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Review: Autonauts (Nintendo Switch)By Nayu At 19.07.2022 19:16

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The cute low-poly style of Autonauts with bright colours will appeal highly to some gamers, as well as its target audience, as it feels it is aimed at a younger market due to how instructions are phrased, although older gamers will enjoy it just as much because it can become quite intense once past the early stages. The tutorial explains how the basic principles work: resources like wood and stone need to be procured from the various elements on the planet and turned into items that robots can use. Exploration into dark areas on the map enable those resources to be found; there are forests, beaches, areas to mine and other environments too. Blueprints need to be laid on the ground then resources added to them to create workstations that will create tools, storage objects and other items. There is a charming animation every time enough supplies are gathered and the item is created. Initially a lot of the gathering is with wood. Trees are chopped down into logs, which can then be refined into planks and poles. Sticks and stones are needed for the primitive spade, axe and other tools.

For someone who has never used computer code it might seem daunting that the created robots - at least three hundred are allowed to be created from the start - need to be programmed in order for them to do anything. Thankfully the tutorial goes through each step which is getting the attention of the robot (once it is built), showing it what to do in a few steps, then setting the program so that it will keep repeating until certain situation is reached such as there are no more trees to cut in the area that the robot can operate in, which is limited to a reasonable sized area that can be changed at any point.

It takes a bit of time to get used to how the programming works, but it is fun getting several robots performing multiple actions at once. There is not really a story to it, but there are dozens of tasks that need fulfilling in order to continue to the next stage of developing the area, of which there are eight for each planet. These can be done in any order and do result in more tools and item blueprints being unlocked. There is a day to night cycle but there does not seem to be a difference in gameplay other than it being darker. There is humour dotted throughout in the dialogue, and also small elements like birds stealing berries that have been whacked out of bushes with a stick before they can be collected and stored.

There are two main issues with this that actually make it become completely unenjoyable. The first is that tools break quite quickly and need to be remade. Despite initial attempts to get robots to create tools, it is quicker for the player to do the tool making then give the tool to the robot who will then carry on with their task. For example, when there is a lot of seed to plant, so spades are needed to dig holes in the soil, it gets irritating having to constantly make new spades and keep handing them to the robot, because the tree falling robot and the log chopping robot also need a regular supply of axes. The robots can be programmed to pick up equipment in a set area and then run their program, but the tools still break out at some point, causing a halt to the operation until the tool is replaced.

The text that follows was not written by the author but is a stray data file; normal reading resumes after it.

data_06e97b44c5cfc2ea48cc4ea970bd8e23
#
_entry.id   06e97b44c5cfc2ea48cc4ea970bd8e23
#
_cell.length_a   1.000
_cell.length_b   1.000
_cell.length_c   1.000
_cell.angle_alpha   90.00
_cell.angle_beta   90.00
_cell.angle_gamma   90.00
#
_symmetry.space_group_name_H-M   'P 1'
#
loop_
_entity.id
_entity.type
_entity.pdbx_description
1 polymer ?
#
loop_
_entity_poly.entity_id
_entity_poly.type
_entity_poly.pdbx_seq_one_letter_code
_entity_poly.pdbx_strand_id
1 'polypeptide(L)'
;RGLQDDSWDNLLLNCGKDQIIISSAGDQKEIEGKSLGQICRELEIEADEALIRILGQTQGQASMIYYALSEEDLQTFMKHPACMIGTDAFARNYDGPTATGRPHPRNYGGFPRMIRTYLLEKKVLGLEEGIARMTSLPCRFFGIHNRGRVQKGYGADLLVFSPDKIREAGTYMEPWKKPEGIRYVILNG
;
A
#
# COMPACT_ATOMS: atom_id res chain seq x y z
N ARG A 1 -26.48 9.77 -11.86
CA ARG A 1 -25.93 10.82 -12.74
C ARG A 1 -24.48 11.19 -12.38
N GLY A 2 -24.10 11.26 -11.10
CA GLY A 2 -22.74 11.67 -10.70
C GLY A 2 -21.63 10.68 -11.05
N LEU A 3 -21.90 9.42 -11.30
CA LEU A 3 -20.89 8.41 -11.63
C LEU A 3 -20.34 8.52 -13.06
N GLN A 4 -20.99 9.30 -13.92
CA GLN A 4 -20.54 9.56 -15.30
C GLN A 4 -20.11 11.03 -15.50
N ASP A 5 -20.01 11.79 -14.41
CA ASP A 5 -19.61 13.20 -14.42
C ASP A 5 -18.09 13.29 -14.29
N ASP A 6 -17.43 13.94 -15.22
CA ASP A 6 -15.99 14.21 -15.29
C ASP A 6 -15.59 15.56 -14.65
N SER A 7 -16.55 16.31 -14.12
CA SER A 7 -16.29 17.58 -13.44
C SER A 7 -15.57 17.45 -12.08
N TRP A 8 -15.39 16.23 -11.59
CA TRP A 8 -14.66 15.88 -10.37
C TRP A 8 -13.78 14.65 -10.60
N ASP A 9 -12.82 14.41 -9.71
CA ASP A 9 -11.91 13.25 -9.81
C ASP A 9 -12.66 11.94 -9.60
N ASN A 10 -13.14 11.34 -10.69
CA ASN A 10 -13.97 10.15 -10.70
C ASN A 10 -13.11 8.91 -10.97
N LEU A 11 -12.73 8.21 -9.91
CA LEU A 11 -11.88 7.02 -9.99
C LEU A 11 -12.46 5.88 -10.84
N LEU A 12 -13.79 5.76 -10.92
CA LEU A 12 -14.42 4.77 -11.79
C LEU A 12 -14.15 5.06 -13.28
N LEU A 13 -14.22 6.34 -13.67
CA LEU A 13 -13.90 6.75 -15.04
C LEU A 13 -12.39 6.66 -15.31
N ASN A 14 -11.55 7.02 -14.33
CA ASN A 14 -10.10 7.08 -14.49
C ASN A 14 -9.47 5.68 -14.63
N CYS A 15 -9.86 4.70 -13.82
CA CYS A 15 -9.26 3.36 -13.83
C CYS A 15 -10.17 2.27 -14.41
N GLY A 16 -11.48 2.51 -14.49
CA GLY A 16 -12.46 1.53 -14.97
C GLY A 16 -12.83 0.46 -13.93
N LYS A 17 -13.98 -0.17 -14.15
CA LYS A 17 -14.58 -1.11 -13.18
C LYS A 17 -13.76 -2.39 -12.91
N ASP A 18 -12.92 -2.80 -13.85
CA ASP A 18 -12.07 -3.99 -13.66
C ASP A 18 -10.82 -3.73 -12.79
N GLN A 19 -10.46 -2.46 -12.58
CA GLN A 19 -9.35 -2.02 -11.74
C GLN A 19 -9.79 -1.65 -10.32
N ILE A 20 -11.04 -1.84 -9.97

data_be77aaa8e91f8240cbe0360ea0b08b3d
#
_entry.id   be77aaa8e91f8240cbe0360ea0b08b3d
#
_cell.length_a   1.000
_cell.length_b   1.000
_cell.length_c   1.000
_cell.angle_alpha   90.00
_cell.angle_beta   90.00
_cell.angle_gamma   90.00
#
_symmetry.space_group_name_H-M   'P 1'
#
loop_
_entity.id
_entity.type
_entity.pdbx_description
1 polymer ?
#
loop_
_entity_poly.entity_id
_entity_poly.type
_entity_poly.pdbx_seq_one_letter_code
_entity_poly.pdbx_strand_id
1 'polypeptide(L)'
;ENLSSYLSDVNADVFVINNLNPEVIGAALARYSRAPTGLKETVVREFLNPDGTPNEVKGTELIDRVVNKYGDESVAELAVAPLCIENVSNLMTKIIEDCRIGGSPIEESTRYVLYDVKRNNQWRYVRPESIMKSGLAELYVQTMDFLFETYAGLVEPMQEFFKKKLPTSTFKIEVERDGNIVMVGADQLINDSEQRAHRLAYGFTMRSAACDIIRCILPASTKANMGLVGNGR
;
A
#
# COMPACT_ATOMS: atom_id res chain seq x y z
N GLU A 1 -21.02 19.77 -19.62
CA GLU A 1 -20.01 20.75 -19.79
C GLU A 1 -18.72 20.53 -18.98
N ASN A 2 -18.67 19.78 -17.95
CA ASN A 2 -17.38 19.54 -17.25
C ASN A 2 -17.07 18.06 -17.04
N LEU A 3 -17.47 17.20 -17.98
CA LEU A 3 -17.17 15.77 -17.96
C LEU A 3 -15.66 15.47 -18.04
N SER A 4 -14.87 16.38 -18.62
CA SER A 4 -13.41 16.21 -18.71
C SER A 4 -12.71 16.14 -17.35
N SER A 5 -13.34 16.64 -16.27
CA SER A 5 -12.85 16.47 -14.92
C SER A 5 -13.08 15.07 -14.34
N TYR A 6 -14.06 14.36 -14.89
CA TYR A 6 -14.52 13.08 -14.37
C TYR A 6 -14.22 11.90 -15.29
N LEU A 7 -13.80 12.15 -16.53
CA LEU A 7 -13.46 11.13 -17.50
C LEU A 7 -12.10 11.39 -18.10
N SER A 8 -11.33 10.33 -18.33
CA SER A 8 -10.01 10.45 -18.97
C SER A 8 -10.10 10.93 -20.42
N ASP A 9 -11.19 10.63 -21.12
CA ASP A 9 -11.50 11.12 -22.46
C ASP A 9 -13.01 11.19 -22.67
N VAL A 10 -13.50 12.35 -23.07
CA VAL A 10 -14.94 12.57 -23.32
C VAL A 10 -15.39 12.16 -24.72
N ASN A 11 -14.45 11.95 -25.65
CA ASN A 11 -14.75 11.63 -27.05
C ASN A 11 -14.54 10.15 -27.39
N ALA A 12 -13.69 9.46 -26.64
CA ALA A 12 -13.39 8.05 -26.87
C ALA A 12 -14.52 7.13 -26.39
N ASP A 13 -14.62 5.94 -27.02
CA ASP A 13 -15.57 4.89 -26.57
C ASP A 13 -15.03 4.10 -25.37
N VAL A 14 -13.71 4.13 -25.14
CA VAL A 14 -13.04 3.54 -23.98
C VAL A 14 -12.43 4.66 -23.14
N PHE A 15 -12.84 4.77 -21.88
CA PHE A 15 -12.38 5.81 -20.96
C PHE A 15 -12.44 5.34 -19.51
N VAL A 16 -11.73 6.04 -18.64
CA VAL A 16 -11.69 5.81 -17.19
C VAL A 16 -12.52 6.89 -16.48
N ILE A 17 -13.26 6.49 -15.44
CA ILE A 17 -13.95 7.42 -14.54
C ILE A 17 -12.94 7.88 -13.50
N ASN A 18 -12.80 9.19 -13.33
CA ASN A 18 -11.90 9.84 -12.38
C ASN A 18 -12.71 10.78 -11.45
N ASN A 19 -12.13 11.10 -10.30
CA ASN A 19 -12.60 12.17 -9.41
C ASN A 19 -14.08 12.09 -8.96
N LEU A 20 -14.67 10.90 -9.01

Worse still is the bizarre quirk that brought a premature end to the game before the higher levels of civilisation could be achieved. Robot programs should keep running until there are no more supplies in the area the robot works in. At first they ran their programs regularly, only stopping when out of equipment. However, past the tutorial, the robots would randomly get stuck on part of their program. It was not because they had broken their equipment, or because they had another robot get in their way. Stopping the program, then setting down the equipment or item if applicable and then restarting it fixed the issue, but for some reason that kept happening with all robots, each one almost frozen and unable to do the next part of the program which had worked many times in the past without issue.

If the problem had happened a handful of times it would have been acceptable, but it happened with every robot repeatedly, and it was faster to ignore the robots and do the tasks manually which goes against the whole point of Autonauts: automating processes with ease. There was not an issue with programming because some used the same program that the tutorial used, and none of the programs had been changed - robots can be made to wait a while before continuing a task, so long as they have enough memory in their brains to do that step. This autosaves, and there are a few save slots, but no amount of reloading could change the inexplicable problem.

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Final Score
It is a shame that [i]Autonauts[/i] has a notable bug that rapidly reduced enjoyment and led to a premature end of the game. The style and concept are well executed, allowing many approaches to completing progression goals that are so numerous completionists will be in heaven. Creating and replacing tools as they break is an acceptable part of the game, but constantly having to stop and start robots in their actions because of an inexplicable error loses the whole automated process that is central to [i]Autonauts[/i]' functionality.

5

/10

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